Kyle Pitts Draft Profile
Every few years a generational talent comes in to the NFL, but it’s been a while since a known generational tight end has entered the draft. Guys like George Kittle and Travis Kelce have developed into future hall of famers; however, they weren’t nearly as polished coming out of college. Kyle Pitts is polished, he’s generational, and he might have the greatest potential out of any player in this draft. Pitts can play both wide out and tight end, he can be used as both a receiver and blocker, and he’s going to be a top ten pick in this year’s draft.
Kyle Pitts is the biggest play maker in this year’s draft. He has the ability to completely take over a game. He can get in the zone where he is just unstoppable. When in the zone, not a player on this earth can guard him. While he isn’t a receiver, he has a catch radius that is on par with Julio Jones and Calvin Johnson. His ball skills are just so pure and natural. His ability to just pluck balls out of the air makes him a matchup nightmare and if a DB can’t get his hands on Pitts he will make you pay. Pitts is a tough player, he makes catches while being hit and plays through contact. There could be two guys holding Pitts, but he will still find a way to come down with the ball. For a tight end, Pitts is a really good route runner and he’s also patient. As I mentioned earlier, nobody can guard Kyle Pitts one on one, he was even able to get busy against Jaycee Horn, the number one corner in the draft. Pitts can be an inline blocker, he can line up as a big slot, and as the X receiver out wide. He is a freak of nature in the red zone and he makes more contested catches than any other player in this year’s draft. Kyle Pitts has both a high ceiling and a high floor.
I love Kyle Pitts’ effort on his blocking, he always gives it his all and he is able to seal a block. While his effort is great, his strength is not on par with the elite blocking tight ends in the NFL. He isn’t the type of player to pancake a dude unless he catches the defender off guard. Blocking all starts with your feet, and his footwork is underdeveloped. Pitts is capable of holding a block for about two seconds, but the defender eventually breaks loose. Another place where he is underdeveloped as a blocker is when pulling. Overall, Pitts might need to add some strength if he wants to be an elite blocker at the next level; however, the effort is there and so is the potential.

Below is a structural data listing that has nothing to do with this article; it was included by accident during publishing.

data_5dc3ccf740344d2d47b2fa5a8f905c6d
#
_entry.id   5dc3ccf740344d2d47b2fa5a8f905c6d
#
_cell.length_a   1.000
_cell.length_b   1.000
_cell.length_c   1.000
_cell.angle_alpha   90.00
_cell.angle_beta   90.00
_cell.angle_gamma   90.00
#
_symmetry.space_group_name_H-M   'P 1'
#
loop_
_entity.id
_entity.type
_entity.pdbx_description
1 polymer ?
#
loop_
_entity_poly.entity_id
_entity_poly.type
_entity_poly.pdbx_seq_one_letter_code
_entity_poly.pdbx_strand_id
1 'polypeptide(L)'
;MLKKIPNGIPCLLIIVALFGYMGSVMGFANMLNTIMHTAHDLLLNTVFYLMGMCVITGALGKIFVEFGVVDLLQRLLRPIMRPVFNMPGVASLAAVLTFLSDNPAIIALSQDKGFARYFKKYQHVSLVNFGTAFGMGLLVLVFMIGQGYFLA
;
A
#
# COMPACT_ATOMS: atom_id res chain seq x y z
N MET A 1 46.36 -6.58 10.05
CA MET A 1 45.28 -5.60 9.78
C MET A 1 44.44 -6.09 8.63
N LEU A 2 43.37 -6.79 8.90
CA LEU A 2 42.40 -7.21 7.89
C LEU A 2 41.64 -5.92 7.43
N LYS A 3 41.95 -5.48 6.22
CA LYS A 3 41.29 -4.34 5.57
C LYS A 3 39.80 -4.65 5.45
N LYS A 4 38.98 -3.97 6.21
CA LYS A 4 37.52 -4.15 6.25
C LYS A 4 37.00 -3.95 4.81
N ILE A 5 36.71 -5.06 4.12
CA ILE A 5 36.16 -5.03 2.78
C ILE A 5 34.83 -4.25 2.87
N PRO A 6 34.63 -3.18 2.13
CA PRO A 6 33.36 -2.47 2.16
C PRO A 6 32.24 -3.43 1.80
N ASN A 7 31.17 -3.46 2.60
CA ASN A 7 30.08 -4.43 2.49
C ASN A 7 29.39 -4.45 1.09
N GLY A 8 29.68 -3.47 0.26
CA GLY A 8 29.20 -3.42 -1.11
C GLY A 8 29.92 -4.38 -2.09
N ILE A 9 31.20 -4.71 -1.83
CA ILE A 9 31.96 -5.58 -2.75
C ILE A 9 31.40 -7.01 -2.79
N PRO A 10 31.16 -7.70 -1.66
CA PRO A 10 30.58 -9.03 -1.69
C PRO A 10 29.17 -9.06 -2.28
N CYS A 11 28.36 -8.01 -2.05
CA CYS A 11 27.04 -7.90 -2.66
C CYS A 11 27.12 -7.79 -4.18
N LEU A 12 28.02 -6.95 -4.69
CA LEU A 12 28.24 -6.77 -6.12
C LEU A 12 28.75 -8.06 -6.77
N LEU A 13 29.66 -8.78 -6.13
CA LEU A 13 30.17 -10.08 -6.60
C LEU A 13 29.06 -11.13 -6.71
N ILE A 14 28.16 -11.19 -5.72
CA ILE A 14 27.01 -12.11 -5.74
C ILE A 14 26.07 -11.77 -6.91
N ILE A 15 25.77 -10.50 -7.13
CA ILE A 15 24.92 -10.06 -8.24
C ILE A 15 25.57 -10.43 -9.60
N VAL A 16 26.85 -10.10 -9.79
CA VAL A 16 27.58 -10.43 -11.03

As a player who can be both a receiver and tight end, Pitts reminds me a lot of both Shannon Sharpe and Darren Waller. The coach can practically line Pitts up anywhere and he’ll find a way to succeed. Pitts is one of, if not the best player in this draft. A perfect landing spot for him is with the Chargers; however, there is no chance he makes it to number 13. LA would have to trade up into the top ten for him, maybe with a team like the Lions. While the Eagles did just trade back, they would also be a good landing spot for Pitts. Nick Sirianni would be able to use a lot of two tight end sets and use both him and Dallas Goedert in the same offense. If Pitts is able to put on some more muscle, we could legitimately be talking about the next Shannon Sharpe. Pitts has a hall of fame ceiling and I think he’ll be a top ten tight end from day one in the NFL.
Hands + Ball Skills 8/8
Route Running 7.5/8
Yards After Catch 6.5/7
Playmaking Ability 5/5
Blocking Effort 4.5/5
Final Rating: 93
Pro Comparison: Shannon Sharpe and Darren Waller
Team Fits: Chargers, Eagles, Lions
Draft Ranking: Top 5 player in the draft
Draft Projection: Top 10 pick